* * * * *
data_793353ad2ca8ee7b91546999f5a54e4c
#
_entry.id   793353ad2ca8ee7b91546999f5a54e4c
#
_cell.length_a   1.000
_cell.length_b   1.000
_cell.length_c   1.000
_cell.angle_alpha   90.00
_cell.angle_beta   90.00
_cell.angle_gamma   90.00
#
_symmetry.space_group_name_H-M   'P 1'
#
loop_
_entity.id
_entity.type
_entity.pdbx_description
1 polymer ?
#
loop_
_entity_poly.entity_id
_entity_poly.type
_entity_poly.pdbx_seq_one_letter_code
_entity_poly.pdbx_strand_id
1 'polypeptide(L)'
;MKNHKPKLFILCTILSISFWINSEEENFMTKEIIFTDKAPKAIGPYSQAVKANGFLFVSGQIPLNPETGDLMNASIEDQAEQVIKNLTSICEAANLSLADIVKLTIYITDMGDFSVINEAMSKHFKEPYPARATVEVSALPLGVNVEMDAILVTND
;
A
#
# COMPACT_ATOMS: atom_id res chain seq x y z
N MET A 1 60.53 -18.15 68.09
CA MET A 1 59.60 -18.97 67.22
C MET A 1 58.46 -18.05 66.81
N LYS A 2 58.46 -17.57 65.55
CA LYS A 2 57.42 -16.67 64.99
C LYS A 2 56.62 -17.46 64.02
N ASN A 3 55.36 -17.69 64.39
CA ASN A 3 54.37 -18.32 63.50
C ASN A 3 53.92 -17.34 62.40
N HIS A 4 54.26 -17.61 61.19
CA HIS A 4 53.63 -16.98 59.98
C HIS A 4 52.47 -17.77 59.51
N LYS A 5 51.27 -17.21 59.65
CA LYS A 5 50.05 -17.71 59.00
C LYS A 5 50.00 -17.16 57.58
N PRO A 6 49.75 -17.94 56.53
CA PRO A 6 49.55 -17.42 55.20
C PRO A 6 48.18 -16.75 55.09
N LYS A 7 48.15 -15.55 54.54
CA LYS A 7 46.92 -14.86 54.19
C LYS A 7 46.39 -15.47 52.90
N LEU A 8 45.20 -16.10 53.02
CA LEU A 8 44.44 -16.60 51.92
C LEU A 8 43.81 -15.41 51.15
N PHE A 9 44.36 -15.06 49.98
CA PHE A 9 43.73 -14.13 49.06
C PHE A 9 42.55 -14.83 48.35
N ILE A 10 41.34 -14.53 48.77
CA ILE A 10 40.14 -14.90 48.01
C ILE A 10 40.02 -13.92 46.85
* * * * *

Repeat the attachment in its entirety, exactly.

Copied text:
data_793353ad2ca8ee7b91546999f5a54e4c
#
_entry.id   793353ad2ca8ee7b91546999f5a54e4c
#
_cell.length_a   1.000
_cell.length_b   1.000
_cell.length_c   1.000
_cell.angle_alpha   90.00
_cell.angle_beta   90.00
_cell.angle_gamma   90.00
#
_symmetry.space_group_name_H-M   'P 1'
#
loop_
_entity.id
_entity.type
_entity.pdbx_description
1 polymer ?
#
loop_
_entity_poly.entity_id
_entity_poly.type
_entity_poly.pdbx_seq_one_letter_code
_entity_poly.pdbx_strand_id
1 'polypeptide(L)'
;MKNHKPKLFILCTILSISFWINSEEENFMTKEIIFTDKAPKAIGPYSQAVKANGFLFVSGQIPLNPETGDLMNASIEDQAEQVIKNLTSICEAANLSLADIVKLTIYITDMGDFSVINEAMSKHFKEPYPARATVEVSALPLGVNVEMDAILVTND
;
A
#
# COMPACT_ATOMS: atom_id res chain seq x y z
N MET A 1 60.53 -18.15 68.09
CA MET A 1 59.60 -18.97 67.22
C MET A 1 58.46 -18.05 66.81
N LYS A 2 58.46 -17.57 65.55
CA LYS A 2 57.42 -16.67 64.99
C LYS A 2 56.62 -17.46 64.02
N ASN A 3 55.36 -17.69 64.39
CA ASN A 3 54.37 -18.32 63.50
C ASN A 3 53.92 -17.34 62.40
N HIS A 4 54.26 -17.61 61.19
CA HIS A 4 53.63 -16.98 59.98
C HIS A 4 52.47 -17.77 59.51
N LYS A 5 51.27 -17.21 59.65
CA LYS A 5 50.05 -17.71 59.00
C LYS A 5 50.00 -17.16 57.58
N PRO A 6 49.75 -17.94 56.53
CA PRO A 6 49.55 -17.42 55.20
C PRO A 6 48.18 -16.75 55.09
N LYS A 7 48.15 -15.55 54.54
CA LYS A 7 46.92 -14.86 54.19
C LYS A 7 46.39 -15.47 52.90
N LEU A 8 45.20 -16.10 53.02
CA LEU A 8 44.44 -16.60 51.92
C LEU A 8 43.81 -15.41 51.15
N PHE A 9 44.36 -15.06 49.98
CA PHE A 9 43.73 -14.13 49.06
C PHE A 9 42.55 -14.83 48.35
N ILE A 10 41.34 -14.53 48.77
CA ILE A 10 40.14 -14.90 48.01
C ILE A 10 40.02 -13.92 46.85